Feminist theorists have shown that knowledge is embodied in ways that make a difference in science. Intemann properly endorses feminist standpoint theory over Longino’s empiricism, insofar as the former better addresses embodiment. I argue that a pragmatist analysis further improves standpoint theory: Pragmatism avoids the radical subjectivity that otherwise leaves us unable to account for our ability to share scientific knowledge across bodies of different kinds; and it allows us to argue for the inclusion, not just of the knowledge produced (...) from marginalised bodies, but of the marginalised themselves. (shrink)
Racist beliefs express value judgments. According to an influential view, value judgments are subjective, and not amenable to rational adjudication. In contrast, we argue that the value judgments expressed in, for example, racist beliefs, are false and objectively so. Our account combines a naturalized, philosophical account of meaning inspired by Donald Davidson, with a prominent social-psychological theory of values pioneered by the social-psychologist Milton Rokeach. We use this interdisciplinary approach to show that, just as with beliefs expressing descriptive judgments, beliefs (...) expressing value judgments have empirical content, or can be inferentially linked to beliefs that do; the truth or falsity of that content can be objectively assigned; and that assignment is amenable to rational assessment. While versions of this objective view of value judgments have been defended by moral realists of various metaphysical stripes, our argument has the virtue of appealing, instead, to accounts that are as naturalistically informed as possible. And, unlike the influential subjective view of value judgments, and racist beliefs more particularly, our arguments are better able to account for instances where rational, persuasive strategies have been effective in reducing the ubiquity of racism in American culture. (shrink)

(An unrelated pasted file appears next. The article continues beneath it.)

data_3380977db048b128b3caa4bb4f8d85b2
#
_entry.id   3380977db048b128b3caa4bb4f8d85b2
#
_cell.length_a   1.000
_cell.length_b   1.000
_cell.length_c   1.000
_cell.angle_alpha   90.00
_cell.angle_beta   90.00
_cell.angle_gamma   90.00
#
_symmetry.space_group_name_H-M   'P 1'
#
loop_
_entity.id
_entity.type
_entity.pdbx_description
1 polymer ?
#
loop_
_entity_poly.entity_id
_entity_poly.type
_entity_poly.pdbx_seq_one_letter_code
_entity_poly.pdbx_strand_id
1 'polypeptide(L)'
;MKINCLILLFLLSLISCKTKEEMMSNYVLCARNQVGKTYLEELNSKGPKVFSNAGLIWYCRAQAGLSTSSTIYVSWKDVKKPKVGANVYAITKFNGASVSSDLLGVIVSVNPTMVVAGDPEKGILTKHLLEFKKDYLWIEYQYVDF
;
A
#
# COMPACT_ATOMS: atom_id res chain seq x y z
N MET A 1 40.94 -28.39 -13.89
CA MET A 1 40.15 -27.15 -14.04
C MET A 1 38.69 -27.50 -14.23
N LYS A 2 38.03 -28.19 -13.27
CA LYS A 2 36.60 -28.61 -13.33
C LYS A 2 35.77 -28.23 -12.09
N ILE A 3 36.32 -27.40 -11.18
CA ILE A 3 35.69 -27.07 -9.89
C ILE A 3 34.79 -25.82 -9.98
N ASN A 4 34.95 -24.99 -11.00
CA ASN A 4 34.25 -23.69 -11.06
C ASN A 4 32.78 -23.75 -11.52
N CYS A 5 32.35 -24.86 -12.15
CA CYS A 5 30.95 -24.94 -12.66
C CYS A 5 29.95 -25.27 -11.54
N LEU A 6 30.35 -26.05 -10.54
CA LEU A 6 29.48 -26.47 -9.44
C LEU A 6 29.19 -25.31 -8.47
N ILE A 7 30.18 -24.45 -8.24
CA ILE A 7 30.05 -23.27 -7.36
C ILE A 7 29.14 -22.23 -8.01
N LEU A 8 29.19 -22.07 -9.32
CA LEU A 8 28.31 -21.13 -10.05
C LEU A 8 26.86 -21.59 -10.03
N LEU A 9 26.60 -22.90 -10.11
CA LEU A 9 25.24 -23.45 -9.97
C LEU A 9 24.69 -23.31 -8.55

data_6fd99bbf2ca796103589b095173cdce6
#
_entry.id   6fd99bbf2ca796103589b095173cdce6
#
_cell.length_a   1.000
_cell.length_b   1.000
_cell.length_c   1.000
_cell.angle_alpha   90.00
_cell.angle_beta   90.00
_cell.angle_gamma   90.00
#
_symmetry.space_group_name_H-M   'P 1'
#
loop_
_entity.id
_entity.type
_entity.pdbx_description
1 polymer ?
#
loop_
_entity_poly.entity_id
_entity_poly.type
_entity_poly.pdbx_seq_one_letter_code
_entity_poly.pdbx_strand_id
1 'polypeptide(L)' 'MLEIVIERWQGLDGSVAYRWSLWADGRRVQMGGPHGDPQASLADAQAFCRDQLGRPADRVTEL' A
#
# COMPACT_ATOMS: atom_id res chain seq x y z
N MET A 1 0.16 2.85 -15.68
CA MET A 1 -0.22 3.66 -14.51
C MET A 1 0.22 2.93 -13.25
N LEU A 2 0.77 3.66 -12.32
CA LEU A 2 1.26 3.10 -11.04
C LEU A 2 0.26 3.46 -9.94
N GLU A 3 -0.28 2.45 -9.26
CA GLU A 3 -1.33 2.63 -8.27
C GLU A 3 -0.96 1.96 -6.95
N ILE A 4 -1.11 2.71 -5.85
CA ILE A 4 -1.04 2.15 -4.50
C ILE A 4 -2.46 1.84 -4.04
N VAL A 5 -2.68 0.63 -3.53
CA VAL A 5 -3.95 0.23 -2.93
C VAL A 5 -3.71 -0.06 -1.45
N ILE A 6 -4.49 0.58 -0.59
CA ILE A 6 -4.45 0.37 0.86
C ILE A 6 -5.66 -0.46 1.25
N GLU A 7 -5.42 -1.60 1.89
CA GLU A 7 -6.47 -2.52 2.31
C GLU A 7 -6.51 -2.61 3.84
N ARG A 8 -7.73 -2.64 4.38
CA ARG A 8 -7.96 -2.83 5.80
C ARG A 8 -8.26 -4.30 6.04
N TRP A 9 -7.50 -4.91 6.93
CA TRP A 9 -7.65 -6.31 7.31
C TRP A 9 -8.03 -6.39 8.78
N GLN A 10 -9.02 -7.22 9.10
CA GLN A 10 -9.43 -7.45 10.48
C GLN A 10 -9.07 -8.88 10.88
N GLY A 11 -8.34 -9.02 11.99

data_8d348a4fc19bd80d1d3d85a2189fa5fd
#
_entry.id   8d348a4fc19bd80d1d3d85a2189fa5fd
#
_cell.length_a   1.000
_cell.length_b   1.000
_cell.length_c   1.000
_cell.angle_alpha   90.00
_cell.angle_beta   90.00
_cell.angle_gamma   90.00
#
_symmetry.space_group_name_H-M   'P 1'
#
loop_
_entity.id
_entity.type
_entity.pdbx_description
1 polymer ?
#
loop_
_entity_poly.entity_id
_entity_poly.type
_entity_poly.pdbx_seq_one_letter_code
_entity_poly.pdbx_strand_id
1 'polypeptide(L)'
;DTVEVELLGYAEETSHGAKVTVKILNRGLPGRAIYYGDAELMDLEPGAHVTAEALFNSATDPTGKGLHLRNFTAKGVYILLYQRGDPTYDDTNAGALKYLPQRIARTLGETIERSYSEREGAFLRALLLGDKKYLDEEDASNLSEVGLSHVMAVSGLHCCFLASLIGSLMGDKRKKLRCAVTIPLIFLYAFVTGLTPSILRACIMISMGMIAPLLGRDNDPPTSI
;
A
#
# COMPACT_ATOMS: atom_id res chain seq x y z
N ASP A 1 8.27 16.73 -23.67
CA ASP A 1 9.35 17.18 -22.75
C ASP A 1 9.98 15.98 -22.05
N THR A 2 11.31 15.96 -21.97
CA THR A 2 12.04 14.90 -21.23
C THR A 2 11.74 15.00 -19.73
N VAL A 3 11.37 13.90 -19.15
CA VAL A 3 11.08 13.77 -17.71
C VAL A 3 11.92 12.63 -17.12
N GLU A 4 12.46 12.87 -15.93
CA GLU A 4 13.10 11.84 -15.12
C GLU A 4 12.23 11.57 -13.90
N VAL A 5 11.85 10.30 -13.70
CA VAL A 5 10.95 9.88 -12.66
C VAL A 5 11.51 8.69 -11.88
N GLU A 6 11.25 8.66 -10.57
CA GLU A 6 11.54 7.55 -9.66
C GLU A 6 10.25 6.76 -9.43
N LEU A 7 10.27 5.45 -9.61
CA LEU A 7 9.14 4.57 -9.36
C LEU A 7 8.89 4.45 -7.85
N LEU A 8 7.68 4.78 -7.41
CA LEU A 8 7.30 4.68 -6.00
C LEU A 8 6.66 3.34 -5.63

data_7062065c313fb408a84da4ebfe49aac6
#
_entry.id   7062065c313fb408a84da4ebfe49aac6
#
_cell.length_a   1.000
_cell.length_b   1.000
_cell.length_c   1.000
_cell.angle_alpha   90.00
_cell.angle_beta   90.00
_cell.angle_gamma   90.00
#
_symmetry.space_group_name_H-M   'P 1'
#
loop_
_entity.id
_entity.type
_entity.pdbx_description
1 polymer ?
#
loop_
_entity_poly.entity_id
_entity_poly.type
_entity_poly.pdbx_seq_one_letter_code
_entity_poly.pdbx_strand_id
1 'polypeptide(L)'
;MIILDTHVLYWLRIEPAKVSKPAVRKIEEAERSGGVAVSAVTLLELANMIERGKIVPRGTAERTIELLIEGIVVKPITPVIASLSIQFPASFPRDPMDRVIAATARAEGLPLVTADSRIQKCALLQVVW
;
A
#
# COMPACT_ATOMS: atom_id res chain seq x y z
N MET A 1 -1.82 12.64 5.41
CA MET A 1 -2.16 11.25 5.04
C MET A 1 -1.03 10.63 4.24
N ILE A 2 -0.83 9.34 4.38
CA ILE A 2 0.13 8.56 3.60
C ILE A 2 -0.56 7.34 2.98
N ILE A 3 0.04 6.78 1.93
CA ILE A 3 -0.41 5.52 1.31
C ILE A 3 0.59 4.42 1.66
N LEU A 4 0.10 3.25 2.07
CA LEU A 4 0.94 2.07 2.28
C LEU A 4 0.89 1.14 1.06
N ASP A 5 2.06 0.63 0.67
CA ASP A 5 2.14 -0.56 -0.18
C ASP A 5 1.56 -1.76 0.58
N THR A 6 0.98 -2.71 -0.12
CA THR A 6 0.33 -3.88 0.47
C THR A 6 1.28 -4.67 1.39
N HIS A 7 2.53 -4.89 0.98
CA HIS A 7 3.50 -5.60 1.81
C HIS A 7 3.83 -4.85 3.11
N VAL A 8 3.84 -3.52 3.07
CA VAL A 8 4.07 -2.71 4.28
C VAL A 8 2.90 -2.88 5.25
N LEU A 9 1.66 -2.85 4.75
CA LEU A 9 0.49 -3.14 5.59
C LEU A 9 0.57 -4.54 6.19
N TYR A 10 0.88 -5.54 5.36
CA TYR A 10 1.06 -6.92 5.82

While feminist epistemologists have made important contributions to the deconstruction of the traditional representationalist model, some elements of the Cartesian legacy remain. For example, relativism continues to play a role in the underdetermination thesis used by Longino and Keller. Both argue that because scientific theories are underdetermined by evidence, theory choice must be relative to interpretive frameworks. Utilizing Davidson's philosophy of language, I offer a nonrepresentationalist alternative to suggest how relativism can be more fully avoided.